Welcome to the Levitt Lab!
Since 28 January 2020, Levitt, his Stanford group and an international team of volunteers have worked tirelessly on data analysis of COVID-19. While widely distributed, our work has been hidden from search engines due to failure of our 25-year old lab website at www.csb.stanford. Follow us on Twitter. Relevant links follow:
14 Mar. Analysis of China and Rest of the World. This is a key analysis full of Tables and Figures that is not easy to comprehend; it is the basis of all my subsequent work.
22 Mar. LA Times Interview with Joe Mozingo
Why this Nobel laureate predicts a quicker coronavirus recovery: ‘We’re going to be fine’
22 Mar. The Medium, a first post on the Excess Burden of Death associated with coronavirus. This is for saturation of infection, like that on the Diamond Princess which may lead to herd immunity.
16 Apr. Particularly clear Radio New Zealand interview with Dave Campbell:
'No evidence that Covid-19 is causing huge loss of life' (listen)
2 May. Lockdown TV in London, James Billot & Freddie Sayer. Nobel prize-winning scientist: the Covid-19 epidemic was never exponential
15 May. Two YouTube podcasts
One of our team members Dr. Patrick Tam (retired Standard and Chartered Bank CIO living in Hong Kong) and his family have set up a remarkable website called Covibes.
Another early collaborator also from 7 Feb 2020 is Dr. Francesco Zonta at ShanghaiTech University. Francesco is heavily involved.
Now most of my group at Stanford are involved with COVID-19 as follows: Andrea Scaiewicz, Joao Rodrigues, and Frederic Poitevin.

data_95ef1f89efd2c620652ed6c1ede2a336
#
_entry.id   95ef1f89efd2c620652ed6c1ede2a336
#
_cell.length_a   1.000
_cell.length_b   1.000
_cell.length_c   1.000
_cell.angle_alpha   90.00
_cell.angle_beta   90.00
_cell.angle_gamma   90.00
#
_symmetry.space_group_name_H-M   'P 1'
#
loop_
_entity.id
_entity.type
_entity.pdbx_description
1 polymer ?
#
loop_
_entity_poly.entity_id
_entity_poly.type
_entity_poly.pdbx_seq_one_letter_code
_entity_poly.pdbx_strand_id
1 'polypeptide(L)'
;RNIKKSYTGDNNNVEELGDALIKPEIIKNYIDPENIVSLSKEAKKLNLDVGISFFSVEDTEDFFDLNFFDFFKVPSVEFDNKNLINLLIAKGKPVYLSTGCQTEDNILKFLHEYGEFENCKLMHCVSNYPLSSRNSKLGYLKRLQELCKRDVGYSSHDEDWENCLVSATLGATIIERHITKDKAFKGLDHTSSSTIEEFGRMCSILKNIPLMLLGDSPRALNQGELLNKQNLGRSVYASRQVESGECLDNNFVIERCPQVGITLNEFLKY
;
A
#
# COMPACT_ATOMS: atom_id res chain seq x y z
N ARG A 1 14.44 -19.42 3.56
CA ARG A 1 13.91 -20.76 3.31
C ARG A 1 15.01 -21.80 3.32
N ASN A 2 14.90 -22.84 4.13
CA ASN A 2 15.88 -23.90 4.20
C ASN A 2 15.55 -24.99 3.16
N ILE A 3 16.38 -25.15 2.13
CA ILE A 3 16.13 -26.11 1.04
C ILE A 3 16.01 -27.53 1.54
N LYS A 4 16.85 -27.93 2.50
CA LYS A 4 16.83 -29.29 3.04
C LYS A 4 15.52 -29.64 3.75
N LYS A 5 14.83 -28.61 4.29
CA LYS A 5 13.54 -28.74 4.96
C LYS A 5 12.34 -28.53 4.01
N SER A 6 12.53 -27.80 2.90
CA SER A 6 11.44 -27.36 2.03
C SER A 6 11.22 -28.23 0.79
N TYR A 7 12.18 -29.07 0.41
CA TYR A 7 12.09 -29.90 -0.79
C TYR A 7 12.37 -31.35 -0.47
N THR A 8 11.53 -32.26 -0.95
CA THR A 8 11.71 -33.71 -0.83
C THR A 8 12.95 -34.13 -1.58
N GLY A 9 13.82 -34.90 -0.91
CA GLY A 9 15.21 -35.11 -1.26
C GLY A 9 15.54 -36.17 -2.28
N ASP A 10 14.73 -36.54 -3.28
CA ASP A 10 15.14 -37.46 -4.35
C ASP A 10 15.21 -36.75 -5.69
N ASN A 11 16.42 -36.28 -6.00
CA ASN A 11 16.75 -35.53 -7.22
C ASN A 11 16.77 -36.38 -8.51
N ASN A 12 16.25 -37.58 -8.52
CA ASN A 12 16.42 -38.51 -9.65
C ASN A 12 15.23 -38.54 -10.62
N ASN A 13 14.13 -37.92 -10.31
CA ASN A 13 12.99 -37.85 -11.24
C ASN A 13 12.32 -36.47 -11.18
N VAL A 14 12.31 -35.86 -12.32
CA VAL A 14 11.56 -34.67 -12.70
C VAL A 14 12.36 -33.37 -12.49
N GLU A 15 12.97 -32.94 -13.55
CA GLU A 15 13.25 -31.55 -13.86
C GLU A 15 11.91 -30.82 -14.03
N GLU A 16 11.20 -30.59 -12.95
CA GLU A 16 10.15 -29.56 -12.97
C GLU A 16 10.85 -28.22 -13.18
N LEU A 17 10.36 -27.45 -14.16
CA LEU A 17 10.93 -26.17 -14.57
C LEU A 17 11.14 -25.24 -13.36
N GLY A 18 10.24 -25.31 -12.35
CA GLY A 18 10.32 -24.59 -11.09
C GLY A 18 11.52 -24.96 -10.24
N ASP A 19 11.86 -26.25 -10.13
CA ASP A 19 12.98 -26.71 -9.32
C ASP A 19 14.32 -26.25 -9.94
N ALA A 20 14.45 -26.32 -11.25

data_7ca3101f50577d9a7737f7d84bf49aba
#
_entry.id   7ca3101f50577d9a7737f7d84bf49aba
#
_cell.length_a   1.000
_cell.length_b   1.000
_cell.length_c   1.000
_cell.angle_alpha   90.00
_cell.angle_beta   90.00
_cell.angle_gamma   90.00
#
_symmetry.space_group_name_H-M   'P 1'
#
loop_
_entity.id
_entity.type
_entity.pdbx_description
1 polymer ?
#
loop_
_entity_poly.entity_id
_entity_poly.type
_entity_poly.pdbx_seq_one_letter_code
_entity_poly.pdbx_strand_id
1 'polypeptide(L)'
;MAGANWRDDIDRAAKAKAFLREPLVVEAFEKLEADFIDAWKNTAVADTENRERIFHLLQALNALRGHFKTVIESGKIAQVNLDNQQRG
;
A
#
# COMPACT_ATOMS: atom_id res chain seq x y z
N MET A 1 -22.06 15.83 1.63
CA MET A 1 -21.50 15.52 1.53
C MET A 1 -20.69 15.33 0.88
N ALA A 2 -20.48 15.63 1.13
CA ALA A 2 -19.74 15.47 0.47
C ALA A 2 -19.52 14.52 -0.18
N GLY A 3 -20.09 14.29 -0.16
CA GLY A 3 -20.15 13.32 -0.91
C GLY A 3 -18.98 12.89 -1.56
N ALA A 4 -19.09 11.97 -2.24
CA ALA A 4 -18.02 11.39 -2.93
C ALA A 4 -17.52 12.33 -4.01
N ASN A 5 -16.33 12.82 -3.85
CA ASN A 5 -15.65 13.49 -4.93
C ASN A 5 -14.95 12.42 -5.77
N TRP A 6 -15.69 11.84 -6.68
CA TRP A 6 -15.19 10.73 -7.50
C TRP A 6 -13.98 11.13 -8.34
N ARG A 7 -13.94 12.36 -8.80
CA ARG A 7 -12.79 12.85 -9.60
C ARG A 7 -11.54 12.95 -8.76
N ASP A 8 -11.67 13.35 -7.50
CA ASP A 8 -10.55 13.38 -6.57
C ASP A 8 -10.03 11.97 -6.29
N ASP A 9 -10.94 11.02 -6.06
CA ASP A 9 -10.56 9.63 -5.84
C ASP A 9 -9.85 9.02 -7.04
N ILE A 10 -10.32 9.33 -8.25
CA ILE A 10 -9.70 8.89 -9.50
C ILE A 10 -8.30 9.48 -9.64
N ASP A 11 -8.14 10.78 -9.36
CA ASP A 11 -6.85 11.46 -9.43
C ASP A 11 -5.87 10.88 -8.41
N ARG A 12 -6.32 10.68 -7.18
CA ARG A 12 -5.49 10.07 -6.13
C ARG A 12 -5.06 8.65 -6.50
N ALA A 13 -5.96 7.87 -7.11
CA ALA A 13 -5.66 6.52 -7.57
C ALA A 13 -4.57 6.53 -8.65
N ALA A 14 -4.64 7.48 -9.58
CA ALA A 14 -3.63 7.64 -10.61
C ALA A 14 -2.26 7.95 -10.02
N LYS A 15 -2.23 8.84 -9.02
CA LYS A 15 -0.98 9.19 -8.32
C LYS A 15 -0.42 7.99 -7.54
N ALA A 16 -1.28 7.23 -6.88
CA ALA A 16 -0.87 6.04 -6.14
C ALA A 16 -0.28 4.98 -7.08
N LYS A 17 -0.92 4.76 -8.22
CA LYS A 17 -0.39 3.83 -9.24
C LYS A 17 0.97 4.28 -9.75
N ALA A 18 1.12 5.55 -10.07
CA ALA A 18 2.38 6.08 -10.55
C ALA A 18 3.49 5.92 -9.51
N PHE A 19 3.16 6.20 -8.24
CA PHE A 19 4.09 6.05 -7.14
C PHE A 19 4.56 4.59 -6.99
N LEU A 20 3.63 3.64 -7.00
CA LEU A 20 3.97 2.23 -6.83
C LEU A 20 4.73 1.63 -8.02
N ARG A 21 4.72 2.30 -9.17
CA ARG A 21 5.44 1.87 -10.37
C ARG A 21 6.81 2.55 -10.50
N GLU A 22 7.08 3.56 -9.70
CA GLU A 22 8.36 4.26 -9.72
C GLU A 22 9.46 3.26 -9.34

Is it possible to understand the molecular structure and function of proteins and nucleic acids in enough detail to make accurate predictions about structure and function? We are mounting a two-pronged attack on this problem using both molecular dynamics simulation and molecular modeling. (i) Simulation attempts to reproduce the structural, thermodynamic and dynamic properties of a macromolecule in as accurate a way as possible. Starting with simple but realistic expressions for the interactions between atoms and classical laws of motion, we calculate a trajectory that specifies the position and velocity of every atom as a function of time. The time-step between calculated structures is small at 10-15 seconds, and we need to reduce hundreds of thousands of sets of atomic coordinates into a simple coherent description. We have simulated with reasonable fidelity the measurable static and dynamic properties of the several different proteins surrounded by thousands of water molecules. Simulation at different temperatures has allowed exploration of the pathways of protein denaturation of entire proteins and small fragments of protein secondary structure (alpha-helices and beta-hairpins). Companion studies of DNA double-helix segments in solution preserve the classical double helix while still showing a wide repertoire of interesting motions. (ii) Molecular modeling attempts to build a model of a macromolecule using known three-dimensional structures and energy minimization as complementary guidelines. Specific examples of this work include the automatic modeling of antibody variable domains, the general modeling of homologous proteins and studies of DNA base-pair mismatches. Questions we are trying to answer include: How can a protein be stabilized by a single amino acid change? How does the sequence of DNA cause local variations of double-helix conformation and stability? Extensive use is made of sophisticated programming, sequence and structural data bases, and computer graphics.